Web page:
App saves baby's life in Spokane by sending signal for help

SPOKANE, Wash. -- A baby is alive thanks to a mechanic and his smart phone.

It started inside a Spokane shop that sells ballet slippers and tutus. Store clerk Lesley Reckord heard that a baby was turning blue and called 911, kxly.com reports.

"When you hear that, you just pick up the phone and call 911, so I did that. And I saw her, and she was just saying, 'He's not breathing, he's not breathing,'" Reckord said.

Reckord, a former lifeguard, put 1-month-old Nolan on the ground and began rescue breathing. Meanwhile, two blocks away, master technician Jeff Olson was working on a car when his cell phone went off.

"It sounded like an Amber Alert, you know how they come out, and so i looked at it and it said, 'CPR needed,' and it gave the address," Olson said.

And so Olson, who's a volunteer EMT for Deer Park Ambulance, left his garage and raced to the dance shop.

"I asked the lady standing outside, 'Do you have a medical emergency here?' And she said, 'It's an infant, and he's blue,'" Olson said. "I just kind of, you know, just suck up a little bit."

"And this guy just came out of nowhere and just scooped the baby up and really knew what he was doing, which was such a blessing to all of us," Reckord said.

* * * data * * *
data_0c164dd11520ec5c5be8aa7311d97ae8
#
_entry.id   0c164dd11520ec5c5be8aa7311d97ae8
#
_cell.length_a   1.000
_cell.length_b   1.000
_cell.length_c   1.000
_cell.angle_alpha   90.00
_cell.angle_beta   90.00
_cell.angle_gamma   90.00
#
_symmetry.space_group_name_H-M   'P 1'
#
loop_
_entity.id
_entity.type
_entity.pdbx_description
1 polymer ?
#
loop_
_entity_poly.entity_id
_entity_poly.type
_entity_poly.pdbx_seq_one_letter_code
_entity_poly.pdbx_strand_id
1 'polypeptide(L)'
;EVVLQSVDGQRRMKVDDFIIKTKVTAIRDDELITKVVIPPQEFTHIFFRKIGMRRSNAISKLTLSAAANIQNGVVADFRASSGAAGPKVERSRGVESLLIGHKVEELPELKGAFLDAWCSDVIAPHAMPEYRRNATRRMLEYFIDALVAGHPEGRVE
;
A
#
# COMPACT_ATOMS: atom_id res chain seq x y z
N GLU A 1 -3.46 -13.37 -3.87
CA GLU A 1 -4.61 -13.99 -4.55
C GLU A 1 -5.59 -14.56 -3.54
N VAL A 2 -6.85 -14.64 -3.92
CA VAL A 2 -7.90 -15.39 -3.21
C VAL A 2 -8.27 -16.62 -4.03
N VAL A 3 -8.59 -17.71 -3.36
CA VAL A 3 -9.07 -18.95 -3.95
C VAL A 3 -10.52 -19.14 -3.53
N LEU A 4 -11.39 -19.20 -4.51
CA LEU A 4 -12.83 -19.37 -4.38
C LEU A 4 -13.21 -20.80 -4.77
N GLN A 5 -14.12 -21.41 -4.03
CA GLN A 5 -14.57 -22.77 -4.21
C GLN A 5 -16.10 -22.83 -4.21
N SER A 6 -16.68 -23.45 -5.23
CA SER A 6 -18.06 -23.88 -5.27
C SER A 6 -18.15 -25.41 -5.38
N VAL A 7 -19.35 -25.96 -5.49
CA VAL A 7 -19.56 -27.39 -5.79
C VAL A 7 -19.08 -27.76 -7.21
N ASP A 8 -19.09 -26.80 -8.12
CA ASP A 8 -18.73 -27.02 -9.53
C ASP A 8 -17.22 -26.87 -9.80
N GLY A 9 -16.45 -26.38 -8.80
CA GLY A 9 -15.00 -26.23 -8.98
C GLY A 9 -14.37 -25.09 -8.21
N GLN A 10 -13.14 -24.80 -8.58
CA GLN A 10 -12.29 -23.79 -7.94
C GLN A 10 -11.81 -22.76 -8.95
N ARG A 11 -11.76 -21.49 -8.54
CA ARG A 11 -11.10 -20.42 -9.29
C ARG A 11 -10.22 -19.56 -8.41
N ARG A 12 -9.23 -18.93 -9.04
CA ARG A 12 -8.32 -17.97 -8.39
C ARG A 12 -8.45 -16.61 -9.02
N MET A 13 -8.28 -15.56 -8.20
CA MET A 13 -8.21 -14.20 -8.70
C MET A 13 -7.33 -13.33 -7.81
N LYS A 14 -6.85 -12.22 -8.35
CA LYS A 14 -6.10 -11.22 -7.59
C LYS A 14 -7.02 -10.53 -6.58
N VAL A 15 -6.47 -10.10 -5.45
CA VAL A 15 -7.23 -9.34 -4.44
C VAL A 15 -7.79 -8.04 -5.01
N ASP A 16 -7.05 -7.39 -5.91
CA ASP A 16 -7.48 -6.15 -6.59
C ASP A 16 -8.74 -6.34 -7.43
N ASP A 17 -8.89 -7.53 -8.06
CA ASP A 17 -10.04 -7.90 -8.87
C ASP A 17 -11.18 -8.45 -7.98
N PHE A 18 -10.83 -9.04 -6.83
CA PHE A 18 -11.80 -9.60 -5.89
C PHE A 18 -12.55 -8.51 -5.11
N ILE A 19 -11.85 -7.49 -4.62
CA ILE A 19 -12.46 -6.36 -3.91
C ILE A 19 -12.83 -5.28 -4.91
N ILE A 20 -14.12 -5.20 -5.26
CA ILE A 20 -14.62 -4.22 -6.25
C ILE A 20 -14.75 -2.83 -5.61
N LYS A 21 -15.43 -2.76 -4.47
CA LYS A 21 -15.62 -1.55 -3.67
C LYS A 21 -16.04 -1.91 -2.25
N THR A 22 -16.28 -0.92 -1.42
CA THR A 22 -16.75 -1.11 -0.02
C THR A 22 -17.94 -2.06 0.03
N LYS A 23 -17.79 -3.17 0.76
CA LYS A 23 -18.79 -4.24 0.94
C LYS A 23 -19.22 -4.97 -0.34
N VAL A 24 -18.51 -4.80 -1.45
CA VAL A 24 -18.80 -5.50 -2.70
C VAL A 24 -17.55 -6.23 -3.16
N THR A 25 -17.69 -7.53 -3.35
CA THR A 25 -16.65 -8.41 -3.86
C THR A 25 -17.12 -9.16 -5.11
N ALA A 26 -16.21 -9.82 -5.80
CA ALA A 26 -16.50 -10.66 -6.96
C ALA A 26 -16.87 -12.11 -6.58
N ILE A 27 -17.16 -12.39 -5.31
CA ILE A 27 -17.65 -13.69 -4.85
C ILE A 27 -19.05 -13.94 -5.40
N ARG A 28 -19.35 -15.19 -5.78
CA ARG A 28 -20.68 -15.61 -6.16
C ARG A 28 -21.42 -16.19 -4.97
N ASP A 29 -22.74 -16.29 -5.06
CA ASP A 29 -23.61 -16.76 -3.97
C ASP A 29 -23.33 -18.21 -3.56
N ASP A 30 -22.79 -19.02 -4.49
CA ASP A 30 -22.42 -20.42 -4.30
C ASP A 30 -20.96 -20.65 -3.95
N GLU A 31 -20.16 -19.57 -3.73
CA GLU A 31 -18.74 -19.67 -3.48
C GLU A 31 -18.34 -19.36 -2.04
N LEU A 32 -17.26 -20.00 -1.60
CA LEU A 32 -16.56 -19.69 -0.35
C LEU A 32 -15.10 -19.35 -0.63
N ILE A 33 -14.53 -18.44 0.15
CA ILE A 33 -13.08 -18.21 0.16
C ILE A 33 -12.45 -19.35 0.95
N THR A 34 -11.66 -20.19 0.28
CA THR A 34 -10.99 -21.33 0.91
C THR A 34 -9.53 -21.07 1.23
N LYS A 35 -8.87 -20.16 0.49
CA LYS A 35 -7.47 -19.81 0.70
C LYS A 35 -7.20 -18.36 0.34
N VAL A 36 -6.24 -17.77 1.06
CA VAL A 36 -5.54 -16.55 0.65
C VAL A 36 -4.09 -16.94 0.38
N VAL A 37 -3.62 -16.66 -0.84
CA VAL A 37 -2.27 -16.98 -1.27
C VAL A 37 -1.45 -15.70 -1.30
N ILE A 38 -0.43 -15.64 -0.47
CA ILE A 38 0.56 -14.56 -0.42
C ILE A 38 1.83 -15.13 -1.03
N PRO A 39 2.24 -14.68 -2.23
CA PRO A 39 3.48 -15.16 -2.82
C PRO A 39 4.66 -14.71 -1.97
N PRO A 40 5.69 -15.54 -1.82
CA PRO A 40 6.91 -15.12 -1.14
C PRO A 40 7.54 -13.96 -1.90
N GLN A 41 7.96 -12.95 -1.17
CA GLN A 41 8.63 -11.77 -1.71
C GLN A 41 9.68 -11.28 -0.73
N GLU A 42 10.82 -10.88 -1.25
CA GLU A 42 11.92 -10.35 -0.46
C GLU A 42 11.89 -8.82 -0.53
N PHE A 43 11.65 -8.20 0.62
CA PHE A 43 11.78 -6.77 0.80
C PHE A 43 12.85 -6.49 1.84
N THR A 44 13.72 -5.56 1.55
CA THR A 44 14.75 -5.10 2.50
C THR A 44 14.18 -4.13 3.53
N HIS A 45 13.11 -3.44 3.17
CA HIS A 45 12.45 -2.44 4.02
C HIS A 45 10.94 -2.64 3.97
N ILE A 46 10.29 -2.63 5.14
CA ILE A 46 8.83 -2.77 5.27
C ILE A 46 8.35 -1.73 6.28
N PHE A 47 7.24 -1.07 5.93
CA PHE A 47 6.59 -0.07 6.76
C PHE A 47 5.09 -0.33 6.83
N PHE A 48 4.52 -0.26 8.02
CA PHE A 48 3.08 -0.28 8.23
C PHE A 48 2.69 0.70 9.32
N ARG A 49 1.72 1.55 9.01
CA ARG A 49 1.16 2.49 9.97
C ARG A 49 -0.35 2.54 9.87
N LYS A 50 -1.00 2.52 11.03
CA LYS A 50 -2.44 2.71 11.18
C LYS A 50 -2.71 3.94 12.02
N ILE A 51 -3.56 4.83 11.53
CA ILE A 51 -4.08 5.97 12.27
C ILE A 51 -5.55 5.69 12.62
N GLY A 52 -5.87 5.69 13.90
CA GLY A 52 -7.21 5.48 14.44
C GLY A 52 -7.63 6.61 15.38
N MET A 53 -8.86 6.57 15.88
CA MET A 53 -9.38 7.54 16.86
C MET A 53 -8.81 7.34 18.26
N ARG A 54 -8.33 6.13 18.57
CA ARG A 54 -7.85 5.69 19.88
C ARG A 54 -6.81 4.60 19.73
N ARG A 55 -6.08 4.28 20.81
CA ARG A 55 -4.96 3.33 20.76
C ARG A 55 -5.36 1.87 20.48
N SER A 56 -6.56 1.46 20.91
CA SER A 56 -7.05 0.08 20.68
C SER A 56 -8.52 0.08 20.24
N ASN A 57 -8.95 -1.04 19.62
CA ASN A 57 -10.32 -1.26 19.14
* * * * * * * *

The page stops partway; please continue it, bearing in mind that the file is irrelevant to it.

Olson knew his lifesaving skills were needed because he had registered his phone with the Pulse Point app. While fire paramedics were still several minutes away, the app put Olson in the right place at the right time to keep Nolan alive.

"I don't think I've ever done CPR on an infant before or even rescue breathing, and when I got done I shook for about ten minutes," Olson said.

This is the first save since the Spokane Fire Department connected Pulse Point to its dispatch center.

"The real reason we are so invested in this technology is that you can be a life saver. This is one of the only apps that you can download if you know CPR, you can actually save somebody's life," said Assist Chief Brian Schaffer, Spokane Fire Dept.

Nolan is recovering at a local hospital.